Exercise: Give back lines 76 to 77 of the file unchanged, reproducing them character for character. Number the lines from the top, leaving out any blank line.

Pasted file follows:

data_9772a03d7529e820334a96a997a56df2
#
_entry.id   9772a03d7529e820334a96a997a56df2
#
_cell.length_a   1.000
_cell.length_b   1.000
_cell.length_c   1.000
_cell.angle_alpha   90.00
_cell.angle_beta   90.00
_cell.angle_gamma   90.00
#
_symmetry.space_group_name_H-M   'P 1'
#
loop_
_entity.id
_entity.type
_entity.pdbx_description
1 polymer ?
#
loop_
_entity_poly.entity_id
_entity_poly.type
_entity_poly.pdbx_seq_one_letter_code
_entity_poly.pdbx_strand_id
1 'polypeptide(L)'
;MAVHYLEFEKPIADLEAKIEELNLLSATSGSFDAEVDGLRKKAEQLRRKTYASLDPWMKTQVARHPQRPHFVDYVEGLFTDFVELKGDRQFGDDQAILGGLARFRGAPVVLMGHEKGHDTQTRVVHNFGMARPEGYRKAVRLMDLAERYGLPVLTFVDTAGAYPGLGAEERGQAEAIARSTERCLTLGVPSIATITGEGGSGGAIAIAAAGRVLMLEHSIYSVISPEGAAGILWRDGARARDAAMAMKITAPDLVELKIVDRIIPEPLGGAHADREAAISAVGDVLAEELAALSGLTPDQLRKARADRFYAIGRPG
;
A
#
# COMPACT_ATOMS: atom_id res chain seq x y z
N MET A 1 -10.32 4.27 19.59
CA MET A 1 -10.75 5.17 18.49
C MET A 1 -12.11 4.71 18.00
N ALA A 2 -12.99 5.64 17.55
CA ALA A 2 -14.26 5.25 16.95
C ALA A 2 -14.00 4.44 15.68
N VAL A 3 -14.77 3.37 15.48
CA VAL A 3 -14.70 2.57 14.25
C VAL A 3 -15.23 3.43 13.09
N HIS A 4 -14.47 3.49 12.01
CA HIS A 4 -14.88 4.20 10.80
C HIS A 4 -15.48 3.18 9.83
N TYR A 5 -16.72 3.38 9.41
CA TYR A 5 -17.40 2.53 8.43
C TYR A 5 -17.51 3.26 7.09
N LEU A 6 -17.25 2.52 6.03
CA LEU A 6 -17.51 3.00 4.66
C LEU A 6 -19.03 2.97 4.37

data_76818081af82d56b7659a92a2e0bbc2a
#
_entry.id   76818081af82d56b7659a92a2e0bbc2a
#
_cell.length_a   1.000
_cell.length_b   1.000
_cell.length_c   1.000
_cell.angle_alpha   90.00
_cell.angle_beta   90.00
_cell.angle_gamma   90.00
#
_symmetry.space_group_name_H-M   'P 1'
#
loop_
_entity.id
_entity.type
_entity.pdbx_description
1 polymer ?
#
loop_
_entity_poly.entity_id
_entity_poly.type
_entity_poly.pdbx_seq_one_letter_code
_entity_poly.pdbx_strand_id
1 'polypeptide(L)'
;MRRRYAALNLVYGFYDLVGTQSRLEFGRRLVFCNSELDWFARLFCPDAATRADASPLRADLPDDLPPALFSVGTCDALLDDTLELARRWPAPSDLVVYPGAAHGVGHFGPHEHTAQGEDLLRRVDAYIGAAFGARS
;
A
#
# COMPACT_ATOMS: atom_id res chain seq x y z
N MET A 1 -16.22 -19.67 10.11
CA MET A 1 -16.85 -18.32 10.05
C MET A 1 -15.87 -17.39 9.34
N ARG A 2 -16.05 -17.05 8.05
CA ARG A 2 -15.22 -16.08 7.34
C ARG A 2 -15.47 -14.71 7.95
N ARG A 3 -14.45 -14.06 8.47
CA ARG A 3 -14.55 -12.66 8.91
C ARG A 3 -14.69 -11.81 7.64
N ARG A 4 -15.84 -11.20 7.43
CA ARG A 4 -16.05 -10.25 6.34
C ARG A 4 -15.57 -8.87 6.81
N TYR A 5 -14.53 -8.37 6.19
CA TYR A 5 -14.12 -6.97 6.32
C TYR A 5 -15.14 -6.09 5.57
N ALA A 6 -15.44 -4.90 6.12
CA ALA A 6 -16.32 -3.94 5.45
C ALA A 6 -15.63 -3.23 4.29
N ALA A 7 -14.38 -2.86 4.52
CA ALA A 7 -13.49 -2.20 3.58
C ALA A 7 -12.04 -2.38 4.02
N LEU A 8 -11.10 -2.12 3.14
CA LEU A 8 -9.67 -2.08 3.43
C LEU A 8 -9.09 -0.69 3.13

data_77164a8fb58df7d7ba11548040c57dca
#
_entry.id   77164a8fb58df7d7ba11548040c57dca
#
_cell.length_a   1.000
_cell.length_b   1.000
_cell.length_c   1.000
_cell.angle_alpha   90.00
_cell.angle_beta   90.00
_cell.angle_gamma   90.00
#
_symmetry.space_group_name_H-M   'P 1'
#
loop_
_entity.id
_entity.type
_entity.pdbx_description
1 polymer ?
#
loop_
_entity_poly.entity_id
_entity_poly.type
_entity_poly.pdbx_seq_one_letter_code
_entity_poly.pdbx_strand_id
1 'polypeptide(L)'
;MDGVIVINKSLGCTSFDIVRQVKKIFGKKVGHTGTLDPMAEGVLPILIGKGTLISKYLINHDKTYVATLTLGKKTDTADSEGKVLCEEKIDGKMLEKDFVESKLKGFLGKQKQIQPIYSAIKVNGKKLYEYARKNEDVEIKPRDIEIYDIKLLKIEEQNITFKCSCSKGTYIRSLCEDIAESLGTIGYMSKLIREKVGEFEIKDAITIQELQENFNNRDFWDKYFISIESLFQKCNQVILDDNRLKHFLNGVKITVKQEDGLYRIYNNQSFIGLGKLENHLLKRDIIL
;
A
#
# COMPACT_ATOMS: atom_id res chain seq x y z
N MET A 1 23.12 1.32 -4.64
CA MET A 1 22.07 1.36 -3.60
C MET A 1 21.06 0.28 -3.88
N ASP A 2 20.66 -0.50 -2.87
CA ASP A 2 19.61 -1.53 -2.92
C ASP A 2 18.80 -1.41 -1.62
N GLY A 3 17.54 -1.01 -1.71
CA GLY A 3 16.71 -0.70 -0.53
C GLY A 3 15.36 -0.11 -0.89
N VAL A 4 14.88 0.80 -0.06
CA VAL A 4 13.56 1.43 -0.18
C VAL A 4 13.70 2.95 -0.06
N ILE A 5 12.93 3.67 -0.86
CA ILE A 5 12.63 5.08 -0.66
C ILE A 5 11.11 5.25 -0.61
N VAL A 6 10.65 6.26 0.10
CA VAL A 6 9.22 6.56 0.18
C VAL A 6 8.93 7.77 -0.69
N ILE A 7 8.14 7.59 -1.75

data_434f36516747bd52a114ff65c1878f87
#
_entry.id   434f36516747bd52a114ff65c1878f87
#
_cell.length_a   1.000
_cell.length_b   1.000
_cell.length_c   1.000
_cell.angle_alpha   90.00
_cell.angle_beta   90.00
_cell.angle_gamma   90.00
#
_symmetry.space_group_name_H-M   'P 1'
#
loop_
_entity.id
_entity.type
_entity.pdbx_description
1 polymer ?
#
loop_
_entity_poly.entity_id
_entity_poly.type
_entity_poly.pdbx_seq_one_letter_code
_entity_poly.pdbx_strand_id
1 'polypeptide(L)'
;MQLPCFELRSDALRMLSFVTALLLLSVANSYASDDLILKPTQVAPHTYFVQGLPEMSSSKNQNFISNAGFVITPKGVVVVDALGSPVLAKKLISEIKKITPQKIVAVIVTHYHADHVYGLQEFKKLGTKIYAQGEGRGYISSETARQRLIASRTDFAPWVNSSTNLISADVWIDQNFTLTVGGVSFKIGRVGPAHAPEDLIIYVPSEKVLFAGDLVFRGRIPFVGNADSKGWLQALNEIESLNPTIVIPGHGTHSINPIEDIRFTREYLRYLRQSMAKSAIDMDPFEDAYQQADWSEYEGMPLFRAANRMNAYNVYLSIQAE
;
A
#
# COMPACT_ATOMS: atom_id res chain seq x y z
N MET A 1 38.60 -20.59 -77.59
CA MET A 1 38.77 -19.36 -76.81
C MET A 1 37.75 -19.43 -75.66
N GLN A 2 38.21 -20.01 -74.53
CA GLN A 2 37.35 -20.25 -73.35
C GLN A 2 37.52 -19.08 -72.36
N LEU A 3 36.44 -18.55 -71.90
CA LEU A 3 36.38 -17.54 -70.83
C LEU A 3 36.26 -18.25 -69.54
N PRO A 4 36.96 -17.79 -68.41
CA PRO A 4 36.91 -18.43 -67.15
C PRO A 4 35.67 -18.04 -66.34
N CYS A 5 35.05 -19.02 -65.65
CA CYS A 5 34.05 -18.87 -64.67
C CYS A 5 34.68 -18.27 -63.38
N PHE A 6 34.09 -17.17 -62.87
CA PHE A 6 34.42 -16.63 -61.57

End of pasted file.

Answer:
A
#